Monthly Archives: March 2010
>Drosselmeyer – we all saw his performance in the Louisiana Derby; terrible trip and an impressive third place finish. But, how many of us noticed the aggressive warm up given to him by Kent Desormeaux? Breaking away from the pony after the post parade, Desormeaux cranked him up to a quick pace for about a quarter mile down the straightaway. When asked why, he replied: “I wanted him on his toes.”
Contrary to popular belief, such a relatively fast paced warmup will not cause a well-conditioned horse to tire prematurely. As a matter of fact, due to the uniqueness of the equine spleen – a warm up away from the pony has a multitude of benefits that can add up to a winning edge.
Unlike other athletes, the horse stores a large percentage of red blood cells in his spleen. When that gate opens and the race is on – the spleen contracts and shoots up to 30% more blood into the body. Many vets believe this contributes to bleeding as the arteries are not yet dilated enough to handle the increased blood viscosity.
So in failing to contract this spleen during the warmup (away from the pony), you are dooming your athlete to dealing with this increased blood thickness during the first quarter mile of the race, as his arteries are not yet dilated to counteract the increased blood pressures. Lasix will surely help matters, but why not take advantage of the post parade warmup too?
Additionally, red blood cells sequestered in the spleen for long periods of time can become oddly shaped and less able to carry oxygen to working muscles. The practice of blowing a horse out with a quick 3/8 breeze 4 days before the races addresses this problem – but how many trainers put this into practice on a consistent basis?
Observe the pre race warmup if possible, as an aggressive one may not make all the difference in the world, but it surely can help buy you the few extra lengths needed to overcome other obstacles. I’ve spent many a day after the Derby at Churchill watching Calvin Borel do this consistently.
I once consulted on a 4 year old colt who was 0-9 lifetime, a private purchase here in Louisville. His first work was a half mile at Churchill for his new trainer, and it was so slow it ranked 52nd out of 53 that morning. But, I had my heart rate/GPS monitor on him and his heart rate recovered to 94bpm within 90 seconds of that breeze – so we knew he had much more in the tank. He was then entered him into a MSW at Mountaineer and was a wire to wire winner paying $22.00. Any handicapper relying on speed of works would have been scared away – because a stopwatch only measures the workload and completely misses the horse’s physiological response, which is often times the missing piece of the puzzle.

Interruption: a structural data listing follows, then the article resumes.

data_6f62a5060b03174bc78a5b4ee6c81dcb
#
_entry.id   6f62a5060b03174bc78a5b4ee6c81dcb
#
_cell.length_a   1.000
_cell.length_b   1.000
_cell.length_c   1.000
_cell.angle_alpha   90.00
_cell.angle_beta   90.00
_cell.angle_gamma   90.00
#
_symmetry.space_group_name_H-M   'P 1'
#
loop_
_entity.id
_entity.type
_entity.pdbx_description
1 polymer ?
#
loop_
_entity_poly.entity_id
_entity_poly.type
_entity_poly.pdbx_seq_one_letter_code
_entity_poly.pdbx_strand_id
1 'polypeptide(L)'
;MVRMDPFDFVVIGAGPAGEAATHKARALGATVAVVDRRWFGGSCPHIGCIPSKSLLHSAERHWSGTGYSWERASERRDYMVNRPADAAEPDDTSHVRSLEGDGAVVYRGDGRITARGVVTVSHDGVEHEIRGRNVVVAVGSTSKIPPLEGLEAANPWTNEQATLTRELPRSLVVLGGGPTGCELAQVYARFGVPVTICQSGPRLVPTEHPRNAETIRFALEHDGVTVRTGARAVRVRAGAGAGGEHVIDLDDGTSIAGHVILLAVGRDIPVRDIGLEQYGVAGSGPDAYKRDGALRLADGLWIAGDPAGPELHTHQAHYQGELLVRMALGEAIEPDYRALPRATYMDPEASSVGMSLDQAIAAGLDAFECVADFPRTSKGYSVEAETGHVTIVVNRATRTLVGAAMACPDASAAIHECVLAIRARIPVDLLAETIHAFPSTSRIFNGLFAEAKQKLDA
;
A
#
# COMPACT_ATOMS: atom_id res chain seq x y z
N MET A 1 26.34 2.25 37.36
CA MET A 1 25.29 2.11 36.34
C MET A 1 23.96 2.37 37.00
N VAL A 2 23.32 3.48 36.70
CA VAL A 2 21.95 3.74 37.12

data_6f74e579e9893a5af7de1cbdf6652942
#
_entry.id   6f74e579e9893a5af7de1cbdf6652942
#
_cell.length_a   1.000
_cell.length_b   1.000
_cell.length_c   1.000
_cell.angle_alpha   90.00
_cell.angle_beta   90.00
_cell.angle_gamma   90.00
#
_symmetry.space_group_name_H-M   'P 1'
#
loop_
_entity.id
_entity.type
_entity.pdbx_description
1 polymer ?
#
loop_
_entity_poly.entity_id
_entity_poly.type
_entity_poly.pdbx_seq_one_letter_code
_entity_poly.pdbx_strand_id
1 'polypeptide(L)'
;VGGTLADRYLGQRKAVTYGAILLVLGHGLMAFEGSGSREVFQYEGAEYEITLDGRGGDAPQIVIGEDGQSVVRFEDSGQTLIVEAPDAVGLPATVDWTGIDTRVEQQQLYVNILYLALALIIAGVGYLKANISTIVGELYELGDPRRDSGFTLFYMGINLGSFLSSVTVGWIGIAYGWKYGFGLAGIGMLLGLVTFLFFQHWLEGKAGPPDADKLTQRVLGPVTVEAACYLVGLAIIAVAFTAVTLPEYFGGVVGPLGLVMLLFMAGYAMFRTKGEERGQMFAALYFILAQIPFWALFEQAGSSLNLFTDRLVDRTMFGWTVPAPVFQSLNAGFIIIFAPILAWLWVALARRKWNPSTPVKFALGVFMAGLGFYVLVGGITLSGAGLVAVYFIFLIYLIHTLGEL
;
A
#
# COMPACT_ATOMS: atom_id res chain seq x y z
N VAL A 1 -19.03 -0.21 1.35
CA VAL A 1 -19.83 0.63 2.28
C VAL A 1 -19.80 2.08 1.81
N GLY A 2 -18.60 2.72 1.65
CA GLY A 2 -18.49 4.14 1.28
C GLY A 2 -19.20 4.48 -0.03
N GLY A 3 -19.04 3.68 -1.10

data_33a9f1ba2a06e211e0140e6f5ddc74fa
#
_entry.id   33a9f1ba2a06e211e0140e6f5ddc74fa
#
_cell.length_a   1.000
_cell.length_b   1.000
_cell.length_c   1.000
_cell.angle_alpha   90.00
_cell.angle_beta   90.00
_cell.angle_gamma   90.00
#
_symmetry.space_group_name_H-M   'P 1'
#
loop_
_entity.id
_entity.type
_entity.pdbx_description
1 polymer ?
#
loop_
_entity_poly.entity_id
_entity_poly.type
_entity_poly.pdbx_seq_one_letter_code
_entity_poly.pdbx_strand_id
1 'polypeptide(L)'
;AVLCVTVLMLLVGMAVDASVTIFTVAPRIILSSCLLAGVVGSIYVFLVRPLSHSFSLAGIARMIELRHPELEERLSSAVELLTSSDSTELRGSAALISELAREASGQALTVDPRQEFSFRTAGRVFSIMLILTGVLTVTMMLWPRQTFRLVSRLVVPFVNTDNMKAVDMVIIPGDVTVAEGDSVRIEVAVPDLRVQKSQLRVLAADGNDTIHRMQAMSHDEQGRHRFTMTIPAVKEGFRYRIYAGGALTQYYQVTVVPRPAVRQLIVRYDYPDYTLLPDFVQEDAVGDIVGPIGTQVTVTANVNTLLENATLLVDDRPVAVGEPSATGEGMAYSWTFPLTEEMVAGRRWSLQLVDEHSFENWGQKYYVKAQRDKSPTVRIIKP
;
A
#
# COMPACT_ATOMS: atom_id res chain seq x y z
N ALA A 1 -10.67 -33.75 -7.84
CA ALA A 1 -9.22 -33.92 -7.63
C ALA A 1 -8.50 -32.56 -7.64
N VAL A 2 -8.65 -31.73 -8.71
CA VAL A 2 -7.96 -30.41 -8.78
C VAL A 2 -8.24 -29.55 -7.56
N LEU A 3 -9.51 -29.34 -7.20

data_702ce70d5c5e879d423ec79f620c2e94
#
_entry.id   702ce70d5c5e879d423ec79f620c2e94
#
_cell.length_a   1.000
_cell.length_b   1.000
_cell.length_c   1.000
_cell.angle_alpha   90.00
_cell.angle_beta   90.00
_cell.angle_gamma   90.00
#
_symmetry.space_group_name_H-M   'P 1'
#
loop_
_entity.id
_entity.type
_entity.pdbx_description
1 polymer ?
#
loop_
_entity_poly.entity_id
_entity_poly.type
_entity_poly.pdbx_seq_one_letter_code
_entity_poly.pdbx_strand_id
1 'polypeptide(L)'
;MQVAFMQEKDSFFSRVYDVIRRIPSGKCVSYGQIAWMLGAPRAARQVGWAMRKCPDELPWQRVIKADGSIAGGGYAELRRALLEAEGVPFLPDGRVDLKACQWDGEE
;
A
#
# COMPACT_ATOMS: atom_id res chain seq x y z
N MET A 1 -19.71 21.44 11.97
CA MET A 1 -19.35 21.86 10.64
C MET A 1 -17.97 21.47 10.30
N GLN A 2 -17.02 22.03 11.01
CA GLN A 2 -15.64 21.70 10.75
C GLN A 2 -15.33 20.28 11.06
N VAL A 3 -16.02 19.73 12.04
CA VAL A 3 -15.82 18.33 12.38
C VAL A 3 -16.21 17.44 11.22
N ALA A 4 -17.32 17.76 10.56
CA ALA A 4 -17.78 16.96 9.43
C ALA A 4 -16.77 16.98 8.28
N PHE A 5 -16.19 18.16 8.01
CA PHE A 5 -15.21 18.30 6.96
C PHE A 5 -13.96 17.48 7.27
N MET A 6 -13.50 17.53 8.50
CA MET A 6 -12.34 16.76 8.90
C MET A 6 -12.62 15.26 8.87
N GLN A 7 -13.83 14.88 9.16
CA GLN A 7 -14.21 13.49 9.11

Now with regards to everyone’s favorite subject these days: synthetic vs. dirt surfaces.
Physiologically, horses training on dirt are subject to as much as 50% more stress than those training on synthetics. Not all stress is bad, as the horse is a living organism that can adapt to stress and become stronger. So a 6 furlong work on the polytrack at Keeneland requires as much fitness as a 4 furlong breeze at Churchill. Dirt will make you fitter, but also increase the risk of injury – truly a double edged sword. Take note of the work tabs of the horses and don’t count multiple synthetic works of 4 furlongs or less as being enough to develop maximal conditioning.
I think that Mine That Bird may have stumbled upon the ideal scenario last year. As a 2 year old with still growing bones, he spent his time on the soft stuff up at Woodbine. He then shipped to Sunland Park and prepped extensively on the dirt for several months before his unveiling during the Derby.
That seemed to work out very well for him and his connections…
>From a magnificent piece in today’s DRF:
“Zayat loves to gamble. But in selecting and preparing his Thoroughbreds, he tries to hedge his bets by using as much science as he can in identifying runners. A hands-on owner, he applies analytical technology to his horses’ early training, calling it “an added tool and an edge in a guessing game.”
“We film every breeze, even on the farm, and try to analyze nanoseconds,” he said. “Some people say it’s corny, wacky-wacky stuff, but, for example, we do heart measurements, too. It’s all about the amount of oxygen you’re pumping out, and if you have a better heart function, you’re better able to carry speed at a higher distance and get a classic horse.”
Wonderful to hear a top performing owner willing to do whatever it takes (legally) to get an edge on the competiton. One point of clarity however; it’s not ALL about the oxygen capacity or VO2 max, but it’s a huge factor.
One human study looked at VO2max: and was suprised to find out the athlete with the highest scores didn’t always win. That’s when the concept of Running Efficiency came out. Namely, the largest oxygen capacity is nice, but only if you move in a way to maximize that fuel. So these large heart sizes touted at sales won’t always predict racing performance, but it’s a start.
Lance Armstrong didn’t miraculously improve his VO2 max after cancer, but he did increase his power/efficiency by a whopping 8%. He did this by increasing pedalling cadence – what we would call foot turnover in a horse. Stride length is meaningless if turnover is low. You can’t teach a horse to have faster turnover, but you can count strides in a furlong to see who has higher values and act accordingly.
Anyway, you can collect some HR data without any equipment.
Just head to the barn, stand with your horse for a few minutes until he is calm, place your hand on his heart (behind the left front leg) and count beats for 15 seconds. Multiply by 4 and you have bpm.